Knit 4 rows of garter stitches

A (2 rows): knit until 10 stitches remain, yarn over, knit 2 together, knit 4 stitches, yarn over, knit 2 together, knit 2 stitches

B: knit two rows of garter stitches

Repeat A and B until you have a long enough rectangle
Knit A, knit 3 rows of garter stitches and then cast off loosely enough to match the cast on

Fold in two, making sure to match the yarn over-holes together, and sew the top edges together, until the opening is just right for your head
Block the poncho and once it’s dry, have fun using it!

The wrist warmers:
40 stitches, using double yarn (german stretchy cast on) on 4,5 mm needles (7 UK/US)
Lift the first stitch on every row, as if to knit purlwise

Knit garter stitches back and forth (to match the poncho)

A: Knit 2 rows of garter stitches.

B: Knit 3 stitches, yarn over, knit two together, *knit 4 stitches, yarn over, knit two together* (repeat ** five times, giving you 6 yarn-over’s for every row), knit 5 stitches

Repeat A and B until the length of the square is sufficient to wrap around your wrist (for me 13 rows of yarn-overs), cast off. Sew together along the cast on/off-edges, making sure the yarn-overs align properly.
Block the wrist warmers.

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Queen of Bingeing

September 30, 2020
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The bottom line:
Now and again letting myself fall head over heels in love with a great story, going with the flow of it, while simultaneously observing myself –picking up on what it is I like/dislike, what rubs me the right/wrong way, what I resist or want more of– is a gift. To me.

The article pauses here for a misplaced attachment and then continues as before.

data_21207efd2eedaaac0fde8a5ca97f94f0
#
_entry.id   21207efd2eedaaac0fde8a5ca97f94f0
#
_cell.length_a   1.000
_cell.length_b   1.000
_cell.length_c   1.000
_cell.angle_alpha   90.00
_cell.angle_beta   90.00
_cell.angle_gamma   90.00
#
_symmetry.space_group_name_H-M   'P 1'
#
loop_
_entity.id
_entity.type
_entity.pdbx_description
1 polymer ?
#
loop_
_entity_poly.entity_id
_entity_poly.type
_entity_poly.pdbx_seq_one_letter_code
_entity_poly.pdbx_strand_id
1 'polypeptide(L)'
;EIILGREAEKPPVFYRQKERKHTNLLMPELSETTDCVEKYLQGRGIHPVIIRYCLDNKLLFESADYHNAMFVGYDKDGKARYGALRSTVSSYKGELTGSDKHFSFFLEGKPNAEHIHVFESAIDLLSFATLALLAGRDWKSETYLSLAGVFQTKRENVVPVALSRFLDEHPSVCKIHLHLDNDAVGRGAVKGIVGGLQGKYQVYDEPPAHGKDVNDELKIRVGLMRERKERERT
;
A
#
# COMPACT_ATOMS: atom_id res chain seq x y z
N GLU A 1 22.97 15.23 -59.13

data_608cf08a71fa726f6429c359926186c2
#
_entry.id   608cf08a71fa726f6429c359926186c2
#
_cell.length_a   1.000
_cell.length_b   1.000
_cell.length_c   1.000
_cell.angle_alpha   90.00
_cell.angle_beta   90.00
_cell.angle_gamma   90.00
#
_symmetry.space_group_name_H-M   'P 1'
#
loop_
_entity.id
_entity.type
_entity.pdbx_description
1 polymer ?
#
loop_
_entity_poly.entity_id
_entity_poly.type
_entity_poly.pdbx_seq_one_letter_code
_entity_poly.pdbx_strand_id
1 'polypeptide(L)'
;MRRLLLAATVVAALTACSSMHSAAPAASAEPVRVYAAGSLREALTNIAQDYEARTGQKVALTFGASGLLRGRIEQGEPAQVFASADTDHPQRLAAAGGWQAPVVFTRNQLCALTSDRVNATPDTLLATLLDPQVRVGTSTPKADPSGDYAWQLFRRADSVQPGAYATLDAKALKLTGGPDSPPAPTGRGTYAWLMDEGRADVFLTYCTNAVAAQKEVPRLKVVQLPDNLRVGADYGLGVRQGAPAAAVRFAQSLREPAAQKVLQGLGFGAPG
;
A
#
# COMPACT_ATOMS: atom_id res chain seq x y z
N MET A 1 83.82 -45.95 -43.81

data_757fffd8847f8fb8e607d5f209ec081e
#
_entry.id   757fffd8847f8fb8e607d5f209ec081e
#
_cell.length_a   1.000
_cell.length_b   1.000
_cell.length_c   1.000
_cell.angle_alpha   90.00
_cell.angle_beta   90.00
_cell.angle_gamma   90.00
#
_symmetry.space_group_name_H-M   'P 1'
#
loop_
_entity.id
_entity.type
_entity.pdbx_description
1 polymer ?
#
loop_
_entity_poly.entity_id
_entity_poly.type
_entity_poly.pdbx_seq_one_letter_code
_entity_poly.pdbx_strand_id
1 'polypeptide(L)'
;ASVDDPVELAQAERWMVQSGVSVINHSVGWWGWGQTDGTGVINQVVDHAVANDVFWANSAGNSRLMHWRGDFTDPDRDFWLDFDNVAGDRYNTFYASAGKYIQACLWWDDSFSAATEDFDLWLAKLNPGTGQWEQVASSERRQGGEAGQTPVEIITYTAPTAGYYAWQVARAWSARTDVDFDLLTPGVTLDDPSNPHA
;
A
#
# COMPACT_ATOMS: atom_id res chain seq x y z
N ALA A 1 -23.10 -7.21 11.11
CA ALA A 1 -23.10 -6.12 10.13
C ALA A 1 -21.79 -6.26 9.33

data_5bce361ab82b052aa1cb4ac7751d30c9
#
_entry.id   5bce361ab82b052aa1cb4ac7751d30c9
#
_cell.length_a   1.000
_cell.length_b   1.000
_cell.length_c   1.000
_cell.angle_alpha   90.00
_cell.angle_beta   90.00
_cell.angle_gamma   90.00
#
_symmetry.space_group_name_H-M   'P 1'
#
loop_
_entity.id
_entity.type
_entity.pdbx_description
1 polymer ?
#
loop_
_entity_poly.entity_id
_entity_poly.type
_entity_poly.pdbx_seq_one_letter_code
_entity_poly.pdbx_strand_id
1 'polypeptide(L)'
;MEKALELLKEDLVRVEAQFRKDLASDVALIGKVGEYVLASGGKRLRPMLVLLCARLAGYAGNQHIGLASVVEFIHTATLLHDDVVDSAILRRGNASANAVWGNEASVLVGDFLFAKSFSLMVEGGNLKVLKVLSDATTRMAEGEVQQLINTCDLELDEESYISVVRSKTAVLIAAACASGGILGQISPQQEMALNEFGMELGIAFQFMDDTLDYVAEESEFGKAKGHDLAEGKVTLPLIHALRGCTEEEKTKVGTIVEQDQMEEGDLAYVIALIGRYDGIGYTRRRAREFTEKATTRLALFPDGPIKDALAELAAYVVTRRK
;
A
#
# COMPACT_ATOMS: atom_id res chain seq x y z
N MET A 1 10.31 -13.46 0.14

My two Buddhas have been encouraging me (that’s a very kind way of describing their insistence!) longest of time, to watch Game of Thrones. I’ve resisted. Oh, how I’ve resisted. Not having access to HBO for one. Too busy, for another. Currently involved in something else, not wanting to take the time, oh but I’ve heard it’s so filled with violence in many forms…

Excuses, excuses.

So on the 3rd I signed up for a two-week-trial period, and got down to it. Watched the first episode of the first season… and then I just kept going. On the 28th I watched the sixth and final episode of the eighth and final season.

For 26 days GoT has kept me company, and perhaps there’s been one or two days of no GoT (except in my dreams… bingeing is an interesting way of populating dreams, with whatever I am bingeing on. Before giving up Pokémon Go, I’ve been PoGoing plenty in my dreams, just to give one example.), but more or less, this has been a daily companion for me for the past just-short-of-a-month.

A daily companion giving me the opportunity to make huge progress on my knitting; my GoT-knitting project which is what it turned into unwittingly. A poncho, accompanied by wrist-warmers. All of my own design, and an easy one at that, to ensure I could knit and watch at the same time. Had two lovely skeins of the most beautiful ruby-red lace woolen yarn, to turn into something. Knitted the first skein, all on the poncho, and then did two wrist-warmers before starting in on the poncho with the rest of the second skein. Have a third (or less?) of that last skein left, before the poncho is finished.Keeping my Buddhas up-to-date on my progress, I’ve gotten a few priceless responses. One of my favorites is If there would be any money in bingeing, you’d be a millionaire. And this one, as I started on season five: That’s 40 hours of series in what? 3 weeks? And they say us millenials are bingers only to have the other Buddha respond with Noobs. And no. I got to season five in 16 days. Just saying. Bingeing GoT even had my kids realize that this is a serious skill of mine, and one they’ve likely inherited (genetic or environmental? Forever the Question, is it not?) too.